Wide uses ahead

The innovative agent “has received approval” from a number of international expert panels, OncoMax claims. Further testing should reveal the new monoclonal antibody’s possible toxicity with animals and its overall effect on the human organism.

The developers say the prospective drug will be used both in first-line therapy and as a powerful reinforcement for less effective treatment methods at further stages.

Russia’s biomed sector on the move

OncoMax’s ground-breaking development is yet another in a series of successful efforts by Russia’s biomed sector to develop new anti-cancer treatments. Here is a review of the most promising:

SynBio

This $115m project, engineered by privately-owned Human Stem Cell Institute and scheduled for full-blown launch in 2015, is focused on development of histone H1-based medicines critical in the treatment of oncology patients.

Siberian State Medical University

Earlier this year, Tomsk-based Siberian State Medical University unveiled its new positron emission tomography technology (PET) that developers say will enable physicians to diagnose oncologic and other serious diseases with an “unparalleled level of accuracy.” At the heart of the innovation is the creation of radio (y-emitting) tracers based on polyvalent iodine.

Universal BioSystems

St. Petersburg’s Universal BioSystems—also a resident of a biomed cluster at Skolkovo—is reportedly working on new approaches to cancer treatment based on full-cycle oncologic diagnostics. The developers claim their drugs “have no clinical analogs in the world”.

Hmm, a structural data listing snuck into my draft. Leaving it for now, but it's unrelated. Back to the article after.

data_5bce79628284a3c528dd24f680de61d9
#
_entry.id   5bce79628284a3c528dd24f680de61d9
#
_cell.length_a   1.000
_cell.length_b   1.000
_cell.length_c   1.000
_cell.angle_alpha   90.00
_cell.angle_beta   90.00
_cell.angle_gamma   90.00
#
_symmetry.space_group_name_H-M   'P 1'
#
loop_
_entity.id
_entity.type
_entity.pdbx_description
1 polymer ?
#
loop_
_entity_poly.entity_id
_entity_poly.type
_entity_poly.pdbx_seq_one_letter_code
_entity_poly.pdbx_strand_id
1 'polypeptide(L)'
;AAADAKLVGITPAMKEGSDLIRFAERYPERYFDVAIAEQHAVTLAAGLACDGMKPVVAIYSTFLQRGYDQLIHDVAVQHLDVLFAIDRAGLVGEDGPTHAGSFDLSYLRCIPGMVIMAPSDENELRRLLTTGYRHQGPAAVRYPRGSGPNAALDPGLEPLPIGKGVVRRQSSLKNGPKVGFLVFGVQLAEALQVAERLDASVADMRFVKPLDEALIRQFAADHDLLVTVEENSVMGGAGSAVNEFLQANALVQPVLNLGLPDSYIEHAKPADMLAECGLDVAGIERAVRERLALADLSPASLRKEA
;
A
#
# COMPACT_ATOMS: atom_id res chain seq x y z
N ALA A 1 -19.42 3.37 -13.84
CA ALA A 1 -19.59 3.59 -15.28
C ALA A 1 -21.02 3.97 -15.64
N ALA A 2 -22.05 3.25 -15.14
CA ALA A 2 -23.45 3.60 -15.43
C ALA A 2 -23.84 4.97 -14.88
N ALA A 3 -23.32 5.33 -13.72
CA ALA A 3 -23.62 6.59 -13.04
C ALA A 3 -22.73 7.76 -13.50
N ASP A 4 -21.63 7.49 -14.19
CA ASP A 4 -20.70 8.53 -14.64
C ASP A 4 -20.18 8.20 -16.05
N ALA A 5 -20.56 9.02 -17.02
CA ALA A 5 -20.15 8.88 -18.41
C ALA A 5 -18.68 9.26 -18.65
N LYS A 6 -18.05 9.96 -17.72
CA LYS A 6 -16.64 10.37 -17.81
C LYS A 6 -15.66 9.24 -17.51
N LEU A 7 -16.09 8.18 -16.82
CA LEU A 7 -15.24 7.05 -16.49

Budker Nuclear Physics Institute

This summer, Novosibirsk’s Budker Nuclear Physics Institute tested its new elementary particle accelerator on living cancer-afflicted cells. The new treatment has successfully been used to treat cancer on animals. At the heart of the new technology is boron-neutron capture which researchers say kills cancer while leaving surrounding areas intact.

Medical Radiology Research Center

The Russian Academy of Sciences’ Medical Radiology Research Center in Obninsk, Kaluga region, has developed Russia’s first compact neutron generator to treat malignant tumors. Preliminary tests are said to have been successful.

Rusnano/Domain Associates

Russia’s Rusnano has pooled efforts with the U.S.’ Domain Associates in a prospective JV to develop, manufacture and market a “diversified” line of oncology and other innovation drugs and modern diagnostics equipment.

Rosatom

Russia’s nuclear energy giant, Rosatom, is stepping up its effort to make molybdenum-99—a critical isotope to produce y-tracers. Production on the premises of its Nuclear Reactors Research Institute in Dimitrovgrad, Ulyanovsk region, is being increased and Germany’s Siemens is expected to be a key partner.

Russian Venture Company—the powerful government-owned player behind OncoMax’s new monoclonal antibody project—sees biotech as a high priority. According to CEO Igor Agamirzyan, about $50m—more than half of funds invested through the company in 2010—went to pharma projects across the country. In early 2011 Russia officially announced a goal of increasing pharmaceutical exports over the next ten years eight times their present volume.